Professor Cohen is resuming teaching an insect rearing course in 2022. However, we are now trying a new approach with what we call “HYBRID COURSES” where students can take the for-credit courses as offerings from the NCSU Department of Entomology and Plant Pathology. The course is under the NCSU course offering called Entomology 591/791, designed for graduate students to learn about the science of insect rearing. These courses are full-credit (3 semester units) and involve lectures and laboratory practices, including a rearing project where each student goes through a rearing experience. This time, the students will be using the insect Galleria mellonella L. as their research subject, and they will rear their waxworms from 2nd instar larvae to 7th instar, using several different diets and following the design of experiments framework (response surface design and full-factorial design). The “for credit” rearing courses include a write-up of their research project and two mid-terms and one final exam where students are asked to write short and longer essays explaining various aspects of rearing systems that they are learning about in class.Students from 2019 Rearing Class This image shows the most recent class in insect rearing visiting Dr. Reiskind’s mosquito rearing laboratory. This was the last (“pre-COVID”) class that was taught in 2019. PLEASE CONTACT PROFESSOR COHEN AT TO LEARN MORE ABOUT THE FOR-CREDIT COURSES.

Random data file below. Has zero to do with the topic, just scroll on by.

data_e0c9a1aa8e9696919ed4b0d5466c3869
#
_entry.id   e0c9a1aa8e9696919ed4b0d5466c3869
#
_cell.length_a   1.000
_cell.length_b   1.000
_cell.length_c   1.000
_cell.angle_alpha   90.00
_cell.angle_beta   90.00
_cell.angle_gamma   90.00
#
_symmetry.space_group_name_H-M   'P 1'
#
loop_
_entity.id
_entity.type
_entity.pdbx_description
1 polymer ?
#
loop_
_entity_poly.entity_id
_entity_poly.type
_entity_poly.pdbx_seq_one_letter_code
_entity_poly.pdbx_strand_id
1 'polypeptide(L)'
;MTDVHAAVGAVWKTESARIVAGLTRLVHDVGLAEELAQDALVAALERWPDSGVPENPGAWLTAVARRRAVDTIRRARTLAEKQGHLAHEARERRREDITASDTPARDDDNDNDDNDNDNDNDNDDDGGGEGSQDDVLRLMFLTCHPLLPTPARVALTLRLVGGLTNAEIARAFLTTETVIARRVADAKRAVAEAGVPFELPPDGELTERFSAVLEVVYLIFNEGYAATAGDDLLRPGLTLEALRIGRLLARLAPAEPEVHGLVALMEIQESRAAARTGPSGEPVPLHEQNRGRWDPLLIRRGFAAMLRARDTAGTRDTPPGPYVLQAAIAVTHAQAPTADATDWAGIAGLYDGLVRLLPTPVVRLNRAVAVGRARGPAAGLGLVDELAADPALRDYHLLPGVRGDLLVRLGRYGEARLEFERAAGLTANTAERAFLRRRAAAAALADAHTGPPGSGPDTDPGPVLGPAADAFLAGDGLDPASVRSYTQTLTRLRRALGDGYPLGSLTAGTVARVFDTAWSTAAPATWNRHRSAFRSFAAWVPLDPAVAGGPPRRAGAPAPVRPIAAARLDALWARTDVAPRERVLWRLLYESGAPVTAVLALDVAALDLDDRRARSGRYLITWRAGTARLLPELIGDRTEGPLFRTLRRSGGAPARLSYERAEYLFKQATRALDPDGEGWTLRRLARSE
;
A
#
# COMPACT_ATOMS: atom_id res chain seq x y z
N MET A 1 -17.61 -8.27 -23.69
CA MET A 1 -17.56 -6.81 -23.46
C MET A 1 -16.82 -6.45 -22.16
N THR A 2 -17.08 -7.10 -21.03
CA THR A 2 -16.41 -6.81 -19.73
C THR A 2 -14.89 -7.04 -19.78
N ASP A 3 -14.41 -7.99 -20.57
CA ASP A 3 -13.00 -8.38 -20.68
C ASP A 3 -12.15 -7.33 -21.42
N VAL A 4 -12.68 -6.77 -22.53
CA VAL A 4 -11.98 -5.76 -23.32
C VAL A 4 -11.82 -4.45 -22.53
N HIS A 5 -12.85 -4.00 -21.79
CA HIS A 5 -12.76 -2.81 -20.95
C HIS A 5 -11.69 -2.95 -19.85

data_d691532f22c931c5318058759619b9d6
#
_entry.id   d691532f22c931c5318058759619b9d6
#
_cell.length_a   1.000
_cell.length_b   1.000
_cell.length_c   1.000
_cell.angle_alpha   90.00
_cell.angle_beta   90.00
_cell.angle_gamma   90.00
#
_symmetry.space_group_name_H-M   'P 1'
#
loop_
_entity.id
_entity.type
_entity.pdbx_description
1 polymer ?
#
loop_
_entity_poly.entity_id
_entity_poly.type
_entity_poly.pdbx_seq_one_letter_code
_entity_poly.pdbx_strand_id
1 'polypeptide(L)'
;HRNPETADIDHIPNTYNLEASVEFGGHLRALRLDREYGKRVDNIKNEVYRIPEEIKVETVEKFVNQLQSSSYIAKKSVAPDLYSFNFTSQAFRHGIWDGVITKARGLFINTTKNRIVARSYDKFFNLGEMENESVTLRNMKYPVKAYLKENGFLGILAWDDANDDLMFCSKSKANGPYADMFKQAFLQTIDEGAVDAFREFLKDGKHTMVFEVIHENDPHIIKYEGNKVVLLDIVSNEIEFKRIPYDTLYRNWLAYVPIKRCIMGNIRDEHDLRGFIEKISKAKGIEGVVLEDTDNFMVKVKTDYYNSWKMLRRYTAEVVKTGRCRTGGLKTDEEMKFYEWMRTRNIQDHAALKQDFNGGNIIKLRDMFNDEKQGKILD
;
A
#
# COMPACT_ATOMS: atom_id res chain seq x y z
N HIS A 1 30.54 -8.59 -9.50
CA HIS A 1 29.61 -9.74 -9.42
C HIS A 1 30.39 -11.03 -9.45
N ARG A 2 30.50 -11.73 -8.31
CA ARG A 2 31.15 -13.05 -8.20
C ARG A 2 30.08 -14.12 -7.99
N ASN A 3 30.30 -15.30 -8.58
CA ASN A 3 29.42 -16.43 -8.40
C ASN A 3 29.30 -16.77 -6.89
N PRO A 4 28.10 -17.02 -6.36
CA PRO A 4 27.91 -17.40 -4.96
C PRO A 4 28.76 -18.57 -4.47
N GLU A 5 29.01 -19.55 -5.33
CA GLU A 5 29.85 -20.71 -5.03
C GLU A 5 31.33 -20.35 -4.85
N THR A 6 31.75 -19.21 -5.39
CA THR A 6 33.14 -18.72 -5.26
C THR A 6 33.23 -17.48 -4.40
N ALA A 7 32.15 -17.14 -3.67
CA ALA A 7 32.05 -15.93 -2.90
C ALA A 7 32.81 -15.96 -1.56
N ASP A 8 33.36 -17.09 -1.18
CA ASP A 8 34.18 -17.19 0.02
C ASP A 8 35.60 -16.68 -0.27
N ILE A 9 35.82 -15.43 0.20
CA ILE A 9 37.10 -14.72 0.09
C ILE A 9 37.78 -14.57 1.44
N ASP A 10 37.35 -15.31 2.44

On-Site Education Activities: Rearing Courses, Visits to Insect Rearing Education & Research Laboratory

Rearing Classes at NCSU

Onsite Rearing Classes at NCSU

Professor Allen Carson Cohen joined the Entomology Department (now Department of Entomology and Plant Pathology) at North Carolina State University as a research professor, he has taught several in person (on-site) classes in insect rearing.  He has also taught workshops in insect rearing and insect diets.  The on-site rearing courses have received high praise from nearly every student who has taken these offerings, and students especially appreciated the “know your insect” approach to rearing and the emphasis on treating rearing as a science with rigor and cross-disciplinary emphasis.

Rearing as science_Page_16